Published : 2013-12-18 19:31
Updated : 2013-12-18 19:31
The volatile situation in North Korea following the execution of its young leader Kim Jong-un’s uncle and guardian, Jang Song-taek, is posing an immediate and serious security concern for South Korea, which has already been grappling with a complex set of disputes with neighboring powers.
During meetings with her senior secretaries and top security officials this week, President Park Geun-hye warned that the North might resort to “reckless provocations” to cover up internal vulnerabilities. As she noted, it remains uncertain how the North Korean situation will unfold, with speculations rampant over whether Kim would consolidate power or be dragged down with the collapse of his cruel and impoverished regime.
In the short term, South Korea should fully prepare itself against any possible North Korean hostility. The military must strengthen its vigilance and combined defense posture with the United States.
Over the longer term, Park’s government is faced with the task of handling the ruthless and reckless North Korean leader, who has nuclear arms at his disposal, to ensure security on the peninsula while preparing for an emergency in the North. What complicates this task is that the bloody shakeup inside Pyongyang’s power circle comes at a time when Seoul is having difficulty maintaining a united front with neighboring powers against the North.
South Korea’s ties with Japan have remained chilly for more than a year over historical and territorial issues, weakening trilateral military and security cooperation with the United States. Seoul officials also appear to have realized the limit, of South Korea’s strategic partnership with China, since Beijing’s unilateral declaration last month of its air defense zone over the East China Sea, which partially overlaps with South Korea’s zone.
The national security team formed by President Park has been criticized for lacking effective and sophisticated strategies to navigate through the rapid changes affecting the nation.
But political circles and social groups appear to be in no position to blame them as they are turning a blind eye to the growing security crisis, preoccupied with their partisan and organizational interests. It is no time for ruling party lawmakers to take to the streets to denounce a few opposition legislators’ excessive remarks aimed at President Park. Railway workers should not further hamper social and economic stability by continuing their illegal strike.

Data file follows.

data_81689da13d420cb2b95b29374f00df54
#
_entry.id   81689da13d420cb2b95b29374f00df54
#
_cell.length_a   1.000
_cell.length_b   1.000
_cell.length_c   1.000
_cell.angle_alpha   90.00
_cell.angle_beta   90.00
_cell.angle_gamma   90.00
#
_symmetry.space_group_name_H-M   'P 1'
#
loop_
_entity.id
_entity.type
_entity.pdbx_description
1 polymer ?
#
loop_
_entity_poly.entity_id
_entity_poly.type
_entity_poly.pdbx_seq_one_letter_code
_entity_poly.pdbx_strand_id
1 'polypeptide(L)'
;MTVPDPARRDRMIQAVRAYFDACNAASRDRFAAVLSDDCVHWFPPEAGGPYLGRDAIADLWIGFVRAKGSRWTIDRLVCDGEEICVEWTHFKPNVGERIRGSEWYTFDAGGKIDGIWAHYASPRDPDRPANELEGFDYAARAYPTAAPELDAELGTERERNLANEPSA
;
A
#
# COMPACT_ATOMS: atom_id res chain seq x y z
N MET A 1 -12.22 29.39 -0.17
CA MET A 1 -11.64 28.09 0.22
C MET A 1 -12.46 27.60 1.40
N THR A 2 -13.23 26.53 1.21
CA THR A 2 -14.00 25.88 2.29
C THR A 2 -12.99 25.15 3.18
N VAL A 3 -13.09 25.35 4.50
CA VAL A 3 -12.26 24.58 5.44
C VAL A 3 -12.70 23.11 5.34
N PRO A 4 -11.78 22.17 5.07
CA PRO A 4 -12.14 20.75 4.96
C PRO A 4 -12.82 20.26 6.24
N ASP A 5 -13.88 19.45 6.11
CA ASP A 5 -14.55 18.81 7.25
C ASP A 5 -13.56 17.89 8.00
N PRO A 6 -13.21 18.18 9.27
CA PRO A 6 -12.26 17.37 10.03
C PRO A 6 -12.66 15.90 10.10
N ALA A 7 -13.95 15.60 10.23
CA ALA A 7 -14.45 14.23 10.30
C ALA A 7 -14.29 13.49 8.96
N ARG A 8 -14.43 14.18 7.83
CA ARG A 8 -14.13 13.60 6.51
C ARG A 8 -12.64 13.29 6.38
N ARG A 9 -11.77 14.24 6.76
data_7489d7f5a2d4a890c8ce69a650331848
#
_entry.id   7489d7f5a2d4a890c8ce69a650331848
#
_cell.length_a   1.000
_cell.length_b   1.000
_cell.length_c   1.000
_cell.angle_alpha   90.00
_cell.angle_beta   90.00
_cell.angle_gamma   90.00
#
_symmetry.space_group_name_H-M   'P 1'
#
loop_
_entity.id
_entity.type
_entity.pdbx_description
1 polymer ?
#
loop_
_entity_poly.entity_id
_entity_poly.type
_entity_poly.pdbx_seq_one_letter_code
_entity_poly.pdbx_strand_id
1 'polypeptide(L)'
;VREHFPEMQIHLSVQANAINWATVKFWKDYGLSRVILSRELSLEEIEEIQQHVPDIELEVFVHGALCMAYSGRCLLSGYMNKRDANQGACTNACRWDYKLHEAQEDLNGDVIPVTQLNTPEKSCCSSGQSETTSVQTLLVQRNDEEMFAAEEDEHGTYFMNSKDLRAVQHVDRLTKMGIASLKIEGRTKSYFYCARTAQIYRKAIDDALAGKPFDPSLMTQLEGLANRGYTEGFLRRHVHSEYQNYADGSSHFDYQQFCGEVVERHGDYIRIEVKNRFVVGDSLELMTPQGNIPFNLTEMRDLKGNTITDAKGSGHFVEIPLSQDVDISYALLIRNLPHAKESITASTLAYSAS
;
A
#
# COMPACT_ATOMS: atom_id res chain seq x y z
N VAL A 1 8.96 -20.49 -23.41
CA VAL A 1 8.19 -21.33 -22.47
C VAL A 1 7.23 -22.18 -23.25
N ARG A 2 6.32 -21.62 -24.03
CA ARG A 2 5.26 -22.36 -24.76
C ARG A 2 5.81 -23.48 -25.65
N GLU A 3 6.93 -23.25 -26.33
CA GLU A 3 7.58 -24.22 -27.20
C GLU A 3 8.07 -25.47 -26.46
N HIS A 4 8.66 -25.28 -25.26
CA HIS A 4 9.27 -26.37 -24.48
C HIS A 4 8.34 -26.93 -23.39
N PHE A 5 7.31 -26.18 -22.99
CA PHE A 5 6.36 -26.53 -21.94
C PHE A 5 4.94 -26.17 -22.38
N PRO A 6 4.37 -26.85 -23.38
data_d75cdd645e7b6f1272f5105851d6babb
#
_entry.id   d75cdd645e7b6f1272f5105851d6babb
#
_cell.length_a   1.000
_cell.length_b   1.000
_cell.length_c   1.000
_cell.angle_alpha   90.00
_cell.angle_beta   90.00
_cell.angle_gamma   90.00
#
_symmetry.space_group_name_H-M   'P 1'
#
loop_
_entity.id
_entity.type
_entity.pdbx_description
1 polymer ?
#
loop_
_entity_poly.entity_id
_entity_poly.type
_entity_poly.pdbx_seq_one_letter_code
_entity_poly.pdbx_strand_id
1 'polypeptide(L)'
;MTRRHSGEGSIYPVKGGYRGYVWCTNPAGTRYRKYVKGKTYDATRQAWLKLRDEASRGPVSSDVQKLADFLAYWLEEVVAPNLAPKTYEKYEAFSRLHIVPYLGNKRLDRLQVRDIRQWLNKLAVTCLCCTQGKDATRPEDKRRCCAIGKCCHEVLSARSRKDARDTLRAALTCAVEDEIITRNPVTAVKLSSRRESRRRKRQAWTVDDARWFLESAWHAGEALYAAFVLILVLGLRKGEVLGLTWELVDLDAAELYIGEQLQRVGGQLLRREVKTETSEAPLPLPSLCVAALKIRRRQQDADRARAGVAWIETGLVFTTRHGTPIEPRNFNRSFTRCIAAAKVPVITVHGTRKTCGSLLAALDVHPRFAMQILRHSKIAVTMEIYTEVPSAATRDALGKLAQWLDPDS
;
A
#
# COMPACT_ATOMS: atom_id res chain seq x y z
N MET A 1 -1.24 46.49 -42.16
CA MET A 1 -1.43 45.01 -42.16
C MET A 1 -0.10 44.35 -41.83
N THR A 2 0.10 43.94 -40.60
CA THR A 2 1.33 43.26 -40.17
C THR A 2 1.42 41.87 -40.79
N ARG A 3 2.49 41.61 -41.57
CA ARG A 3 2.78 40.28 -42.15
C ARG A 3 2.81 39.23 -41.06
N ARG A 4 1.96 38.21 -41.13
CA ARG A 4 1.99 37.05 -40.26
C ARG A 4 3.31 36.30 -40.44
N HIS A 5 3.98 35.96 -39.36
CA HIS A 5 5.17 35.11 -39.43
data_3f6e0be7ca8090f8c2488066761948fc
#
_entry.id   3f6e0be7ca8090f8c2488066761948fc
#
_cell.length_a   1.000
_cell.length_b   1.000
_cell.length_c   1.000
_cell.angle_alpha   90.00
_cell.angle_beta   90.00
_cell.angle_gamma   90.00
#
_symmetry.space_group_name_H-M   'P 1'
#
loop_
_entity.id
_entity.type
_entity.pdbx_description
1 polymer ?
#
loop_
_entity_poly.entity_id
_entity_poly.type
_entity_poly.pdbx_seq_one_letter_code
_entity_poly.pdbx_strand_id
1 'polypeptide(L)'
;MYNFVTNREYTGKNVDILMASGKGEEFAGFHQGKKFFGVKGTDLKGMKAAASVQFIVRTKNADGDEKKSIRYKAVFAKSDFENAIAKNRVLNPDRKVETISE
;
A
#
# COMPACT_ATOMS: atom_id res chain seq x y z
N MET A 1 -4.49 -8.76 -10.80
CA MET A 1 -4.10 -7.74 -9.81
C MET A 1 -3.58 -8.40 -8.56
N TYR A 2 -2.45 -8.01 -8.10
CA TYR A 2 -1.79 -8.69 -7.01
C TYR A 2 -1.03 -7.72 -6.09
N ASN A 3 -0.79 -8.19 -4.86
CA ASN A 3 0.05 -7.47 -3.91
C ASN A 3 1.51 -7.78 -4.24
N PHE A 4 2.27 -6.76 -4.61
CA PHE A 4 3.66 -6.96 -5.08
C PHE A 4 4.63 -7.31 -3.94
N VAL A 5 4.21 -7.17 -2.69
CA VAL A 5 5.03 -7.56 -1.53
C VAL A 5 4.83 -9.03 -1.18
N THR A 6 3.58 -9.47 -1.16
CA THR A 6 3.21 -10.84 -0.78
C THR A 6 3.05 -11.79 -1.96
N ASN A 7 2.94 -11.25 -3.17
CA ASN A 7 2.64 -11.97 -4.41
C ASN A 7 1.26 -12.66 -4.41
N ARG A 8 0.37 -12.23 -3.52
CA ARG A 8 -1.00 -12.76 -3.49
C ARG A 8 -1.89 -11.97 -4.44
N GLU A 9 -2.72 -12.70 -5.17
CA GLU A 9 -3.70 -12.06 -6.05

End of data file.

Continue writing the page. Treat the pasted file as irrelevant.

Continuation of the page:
At this extraordinary time, it is necessary to strengthen the national security system and bipartisan cooperation to cope with external challenges facing the country. President Park was right to issue a directive this week to revive the standing secretariat of the National Security Council, which was abolished in 2008 as part of her predecessor Lee Myung-bak’s administrative overhaul. The NSC, which remains a presidential advisory body, should also be given more substantial authority to make key decisions based on a comprehensive review of security matters.
The main political parties need to form a bipartisan consultative body to coordinate their stances on North Korea and other issues involving neighboring powers. Above all, they should quickly reach an agreement on how to reform the state spy agency, which has been criticized for its alleged interference in last year’s presidential election. It is certainly necessary to eliminate the possibility of the National Intelligence Service meddling in domestic politics again, but it is also crucial to leave intact its capability to cope with security threats.
President Park is advised to deal with the opposition in a more flexible and compromising manner to secure this bipartisan cooperation. A concerted stance by political circles is all the more necessary to maintain the consistency of policies toward North Korea after Park leaves office in four years’ time, while Kim Jong-un continues to remain in power. The ruthlessness, recklessness and unpredictability Kim showed in purging his uncle should prompt the main parties to strengthen bipartisan coordination.